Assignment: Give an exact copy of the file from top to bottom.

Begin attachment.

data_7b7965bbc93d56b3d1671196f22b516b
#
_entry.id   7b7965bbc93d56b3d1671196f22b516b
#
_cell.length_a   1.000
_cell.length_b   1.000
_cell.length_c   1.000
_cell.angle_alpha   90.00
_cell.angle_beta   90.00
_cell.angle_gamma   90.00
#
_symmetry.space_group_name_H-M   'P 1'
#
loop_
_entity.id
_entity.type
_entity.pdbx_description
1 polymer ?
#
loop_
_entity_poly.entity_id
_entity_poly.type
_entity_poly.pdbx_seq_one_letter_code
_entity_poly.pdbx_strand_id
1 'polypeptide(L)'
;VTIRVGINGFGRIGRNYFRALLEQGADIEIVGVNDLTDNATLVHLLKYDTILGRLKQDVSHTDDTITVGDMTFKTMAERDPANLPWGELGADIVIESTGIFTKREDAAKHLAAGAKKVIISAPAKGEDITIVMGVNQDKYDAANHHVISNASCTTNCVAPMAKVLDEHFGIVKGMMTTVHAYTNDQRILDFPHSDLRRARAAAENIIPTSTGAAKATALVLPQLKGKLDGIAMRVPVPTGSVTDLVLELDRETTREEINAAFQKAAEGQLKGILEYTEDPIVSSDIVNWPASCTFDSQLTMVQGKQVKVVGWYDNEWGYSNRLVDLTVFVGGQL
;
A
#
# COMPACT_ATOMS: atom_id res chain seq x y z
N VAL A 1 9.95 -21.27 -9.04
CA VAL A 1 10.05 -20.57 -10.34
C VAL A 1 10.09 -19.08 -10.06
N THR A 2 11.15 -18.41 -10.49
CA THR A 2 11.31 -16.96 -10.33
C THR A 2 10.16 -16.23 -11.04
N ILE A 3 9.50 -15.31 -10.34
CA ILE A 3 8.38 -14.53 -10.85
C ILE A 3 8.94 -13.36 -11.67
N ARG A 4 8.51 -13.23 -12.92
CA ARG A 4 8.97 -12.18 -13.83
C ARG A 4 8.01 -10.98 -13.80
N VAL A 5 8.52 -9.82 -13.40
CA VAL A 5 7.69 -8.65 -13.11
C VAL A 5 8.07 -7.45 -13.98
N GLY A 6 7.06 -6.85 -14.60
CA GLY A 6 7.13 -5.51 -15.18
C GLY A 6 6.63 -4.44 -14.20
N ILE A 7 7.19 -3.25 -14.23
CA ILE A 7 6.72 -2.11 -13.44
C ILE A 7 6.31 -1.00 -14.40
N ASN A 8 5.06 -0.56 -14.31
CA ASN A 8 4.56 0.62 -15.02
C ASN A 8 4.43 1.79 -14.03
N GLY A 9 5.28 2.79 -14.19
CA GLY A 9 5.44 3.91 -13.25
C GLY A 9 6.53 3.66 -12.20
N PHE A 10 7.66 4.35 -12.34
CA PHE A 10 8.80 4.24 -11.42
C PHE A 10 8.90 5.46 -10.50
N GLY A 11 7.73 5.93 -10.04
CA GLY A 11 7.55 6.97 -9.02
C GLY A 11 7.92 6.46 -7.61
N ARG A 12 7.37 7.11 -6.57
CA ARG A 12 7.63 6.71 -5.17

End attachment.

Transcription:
data_7b7965bbc93d56b3d1671196f22b516b
#
_entry.id   7b7965bbc93d56b3d1671196f22b516b
#
_cell.length_a   1.000
_cell.length_b   1.000
_cell.length_c   1.000
_cell.angle_alpha   90.00
_cell.angle_beta   90.00
_cell.angle_gamma   90.00
#
_symmetry.space_group_name_H-M   'P 1'
#
loop_
_entity.id
_entity.type
_entity.pdbx_description
1 polymer ?
#
loop_
_entity_poly.entity_id
_entity_poly.type
_entity_poly.pdbx_seq_one_letter_code
_entity_poly.pdbx_strand_id
1 'polypeptide(L)'
;VTIRVGINGFGRIGRNYFRALLEQGADIEIVGVNDLTDNATLVHLLKYDTILGRLKQDVSHTDDTITVGDMTFKTMAERDPANLPWGELGADIVIESTGIFTKREDAAKHLAAGAKKVIISAPAKGEDITIVMGVNQDKYDAANHHVISNASCTTNCVAPMAKVLDEHFGIVKGMMTTVHAYTNDQRILDFPHSDLRRARAAAENIIPTSTGAAKATALVLPQLKGKLDGIAMRVPVPTGSVTDLVLELDRETTREEINAAFQKAAEGQLKGILEYTEDPIVSSDIVNWPASCTFDSQLTMVQGKQVKVVGWYDNEWGYSNRLVDLTVFVGGQL
;
A
#
# COMPACT_ATOMS: atom_id res chain seq x y z
N VAL A 1 9.95 -21.27 -9.04
CA VAL A 1 10.05 -20.57 -10.34
C VAL A 1 10.09 -19.08 -10.06
N THR A 2 11.15 -18.41 -10.49
CA THR A 2 11.31 -16.96 -10.33
C THR A 2 10.16 -16.23 -11.04
N ILE A 3 9.50 -15.31 -10.34
CA ILE A 3 8.38 -14.53 -10.85
C ILE A 3 8.94 -13.36 -11.67
N ARG A 4 8.51 -13.23 -12.92
CA ARG A 4 8.97 -12.18 -13.83
C ARG A 4 8.01 -10.98 -13.80
N VAL A 5 8.52 -9.82 -13.40
CA VAL A 5 7.69 -8.65 -13.11
C VAL A 5 8.07 -7.45 -13.98
N GLY A 6 7.06 -6.85 -14.60
CA GLY A 6 7.13 -5.51 -15.18
C GLY A 6 6.63 -4.44 -14.20
N ILE A 7 7.19 -3.25 -14.23
CA ILE A 7 6.72 -2.11 -13.44
C ILE A 7 6.31 -1.00 -14.40
N ASN A 8 5.06 -0.56 -14.31
CA ASN A 8 4.56 0.62 -15.02
C ASN A 8 4.43 1.79 -14.03
N GLY A 9 5.28 2.79 -14.19
CA GLY A 9 5.44 3.91 -13.25
C GLY A 9 6.53 3.66 -12.20
N PHE A 10 7.66 4.35 -12.34
CA PHE A 10 8.80 4.24 -11.42
C PHE A 10 8.90 5.46 -10.50
N GLY A 11 7.73 5.93 -10.04
CA GLY A 11 7.55 6.97 -9.02
C GLY A 11 7.92 6.46 -7.61
N ARG A 12 7.37 7.11 -6.57
CA ARG A 12 7.63 6.71 -5.17